I found out about the call for entries from CAFE — Call for that sends emails updating you on various art opportunities based on your specifications.  I would not have known about it otherwise.

New Mexico Wines

Watercolor of wine bottles  by Rachel Murphree

“New Mexico wine” Watercolor. 10″ x 14″. Click on image to view larger.

I am calling this finished, after working on it today at group.  I never would have thought I could paint glass and reflections, but it’s really great what a slew of classes and consistent practice will do.  This was from a class taught by Penny Simpson, and I’m so glad that I was able to take it because it pushed me to try something new and difficult, even though I was half frozen with fright after getting down the black background, and looking at attacking the glass.

My favorite part is the cork for some reason…

Thanks for checking in with me.  Glad to have you visit!

Oh yes, and the artist that said paintings have an adolescent stage is Jan Hart.  Her work is wonderful if you haven’t seen it…

Adolescent Art

watercolor painting

In progress watercolor of agave plants and their beautiful shadow

No, these paintings were not done by my adolescents, but *they*  are adolescents!   A new friend of mine said a workshop instructor said that all paintings go through this phase, a perhaps “ugly” phase, or not complete, where you as the artist are frustrated, worry it won’t come out well, or want to ditch the painting. I wish I could remember the artist’s name to credit him or her.

watercolor painting

In progress watercolor of wine bottles.

I find this quite a comforting thought as I face my pile of started paintings from various recent classes and also my attempts at plein air painting (painting outdoors) last week.

I think I will work on the wine bottle painting today when we meet to paint as a group. The plan is to mix a watery pigment puddle and carefully brush it over the existing bottles, one at a time, and selectively soften the edges of the reflections in the glass. I’ve put this off for two weeks, while we were on spring break with the kids, but now I will have to address it.

It’s ONLY PAPER after all…I have to keep telling myself that.

Thanks for stopping by.

Wow, you’ve changed!!

2015-03-03 11.19.30

Step 1 of the painting of Agave shadows. A work in progress….

Well, *I haven’t changed, but the look of my blog has!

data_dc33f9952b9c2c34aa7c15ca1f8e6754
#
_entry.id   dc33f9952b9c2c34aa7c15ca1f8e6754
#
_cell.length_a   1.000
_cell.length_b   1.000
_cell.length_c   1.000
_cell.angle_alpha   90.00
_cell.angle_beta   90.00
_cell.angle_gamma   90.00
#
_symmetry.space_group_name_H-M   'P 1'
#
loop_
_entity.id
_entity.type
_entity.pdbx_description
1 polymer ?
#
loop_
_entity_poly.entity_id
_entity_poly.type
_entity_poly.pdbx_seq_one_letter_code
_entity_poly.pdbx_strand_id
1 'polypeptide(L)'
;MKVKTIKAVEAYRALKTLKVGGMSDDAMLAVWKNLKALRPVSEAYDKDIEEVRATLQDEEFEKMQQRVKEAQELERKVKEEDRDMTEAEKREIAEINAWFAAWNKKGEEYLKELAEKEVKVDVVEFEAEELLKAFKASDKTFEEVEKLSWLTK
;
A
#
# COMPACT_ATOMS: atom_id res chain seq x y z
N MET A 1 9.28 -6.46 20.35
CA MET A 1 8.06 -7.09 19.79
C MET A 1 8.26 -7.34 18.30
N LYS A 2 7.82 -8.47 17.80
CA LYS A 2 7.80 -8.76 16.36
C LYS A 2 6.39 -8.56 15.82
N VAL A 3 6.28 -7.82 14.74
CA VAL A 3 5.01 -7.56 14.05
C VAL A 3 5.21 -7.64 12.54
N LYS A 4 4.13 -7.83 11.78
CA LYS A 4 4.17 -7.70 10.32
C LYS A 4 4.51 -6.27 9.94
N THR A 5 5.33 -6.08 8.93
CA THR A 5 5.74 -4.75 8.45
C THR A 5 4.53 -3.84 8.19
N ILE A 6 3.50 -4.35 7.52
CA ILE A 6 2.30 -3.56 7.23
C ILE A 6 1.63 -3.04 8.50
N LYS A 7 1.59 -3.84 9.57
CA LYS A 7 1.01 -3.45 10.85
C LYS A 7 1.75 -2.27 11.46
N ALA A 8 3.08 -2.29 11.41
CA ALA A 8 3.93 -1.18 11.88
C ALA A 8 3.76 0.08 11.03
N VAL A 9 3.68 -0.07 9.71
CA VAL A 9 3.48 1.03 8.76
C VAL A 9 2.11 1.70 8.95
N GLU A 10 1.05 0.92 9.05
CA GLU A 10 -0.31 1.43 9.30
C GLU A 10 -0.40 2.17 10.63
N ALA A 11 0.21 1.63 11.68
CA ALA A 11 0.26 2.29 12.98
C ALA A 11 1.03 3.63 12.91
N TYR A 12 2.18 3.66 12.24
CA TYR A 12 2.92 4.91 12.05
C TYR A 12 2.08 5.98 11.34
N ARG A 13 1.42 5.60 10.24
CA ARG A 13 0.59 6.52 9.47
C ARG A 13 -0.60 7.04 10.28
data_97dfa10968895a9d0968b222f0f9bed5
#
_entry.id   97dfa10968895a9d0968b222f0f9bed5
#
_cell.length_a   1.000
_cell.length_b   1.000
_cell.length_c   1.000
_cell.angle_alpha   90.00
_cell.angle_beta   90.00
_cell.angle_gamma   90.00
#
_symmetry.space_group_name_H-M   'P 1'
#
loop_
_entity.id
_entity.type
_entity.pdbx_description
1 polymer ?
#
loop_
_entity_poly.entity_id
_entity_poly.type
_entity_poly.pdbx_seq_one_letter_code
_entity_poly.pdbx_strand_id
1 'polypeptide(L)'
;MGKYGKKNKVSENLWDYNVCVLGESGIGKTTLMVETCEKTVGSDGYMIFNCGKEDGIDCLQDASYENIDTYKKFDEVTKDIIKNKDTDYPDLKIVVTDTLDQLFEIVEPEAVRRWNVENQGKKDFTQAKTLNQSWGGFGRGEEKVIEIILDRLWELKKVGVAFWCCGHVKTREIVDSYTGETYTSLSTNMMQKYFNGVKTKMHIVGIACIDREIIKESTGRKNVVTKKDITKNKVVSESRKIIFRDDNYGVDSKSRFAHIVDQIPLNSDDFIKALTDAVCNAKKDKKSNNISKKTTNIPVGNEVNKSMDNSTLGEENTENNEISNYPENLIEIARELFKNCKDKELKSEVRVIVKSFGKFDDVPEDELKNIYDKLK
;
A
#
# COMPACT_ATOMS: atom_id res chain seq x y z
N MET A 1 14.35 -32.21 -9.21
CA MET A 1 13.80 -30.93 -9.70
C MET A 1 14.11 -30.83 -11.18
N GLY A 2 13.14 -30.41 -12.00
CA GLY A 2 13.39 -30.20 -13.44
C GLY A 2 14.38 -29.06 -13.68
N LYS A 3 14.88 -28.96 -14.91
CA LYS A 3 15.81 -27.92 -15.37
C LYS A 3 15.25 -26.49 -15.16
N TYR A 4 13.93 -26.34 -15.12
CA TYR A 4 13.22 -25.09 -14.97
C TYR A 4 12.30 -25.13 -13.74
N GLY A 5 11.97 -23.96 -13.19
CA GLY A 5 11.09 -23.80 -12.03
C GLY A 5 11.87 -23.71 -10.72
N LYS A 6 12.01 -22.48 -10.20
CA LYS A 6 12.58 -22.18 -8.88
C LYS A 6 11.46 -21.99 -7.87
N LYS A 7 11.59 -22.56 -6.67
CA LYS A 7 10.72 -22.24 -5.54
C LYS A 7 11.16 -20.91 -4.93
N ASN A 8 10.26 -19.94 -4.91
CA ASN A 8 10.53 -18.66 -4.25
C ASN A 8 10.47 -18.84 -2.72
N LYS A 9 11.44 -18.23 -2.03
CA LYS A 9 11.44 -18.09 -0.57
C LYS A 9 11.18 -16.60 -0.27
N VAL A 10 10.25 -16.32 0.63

I realized the other day that the “theme” for my blog, one of many provided by wordpress, doesn’t show up well on mobile devices, such as tablets or smart phones.  I had a choice of changing text and doing other stuff, and I thought…no, let’s go for another theme, one that shows off the artwork and is more simple in its approach.  I stumbled on this one, named Spun, and really liked it.

I like the circles highlighting each post on the home page, and also the ability to easily display paintings in various categories (at the top right) such as flowers, landscapes, etc.

This blog, as my painting, is a work in progress.  As is the photo here on this post.  This is the first stage of a piece I’m working on now, and I’m hoping to show you more in progress shots and the finished piece within the next day or so.

So do you like the changes?

update to this: I changed the blog away from spun for several reasons and am still playing around with getting the one I’d like that also works well on mobile devices.

Rose blossom

Pale white backlit rose blossom

Backlit rose blossom. Available. Click on image to view larger.

This painting was from a class taught by Penny Simpson from Las Cruces, NM.  She provided us a lovely photograph and a drawing to transfer to our paper.  It’s about 6.5″ x 12″ and is on a heavier watercolor paper (300 lb).

The process is to paint the black background first with acrylic paint which gives a crisp edge to the focal point and then paint the central design.  I used mostly wet in wet techniques with pale washes.  I got the first layer down and realized the underside of the petal on the right (with the various colors) was deeper than the others.  so I carefully re-wet those lighter petals and added deeper washes on them to balance it out.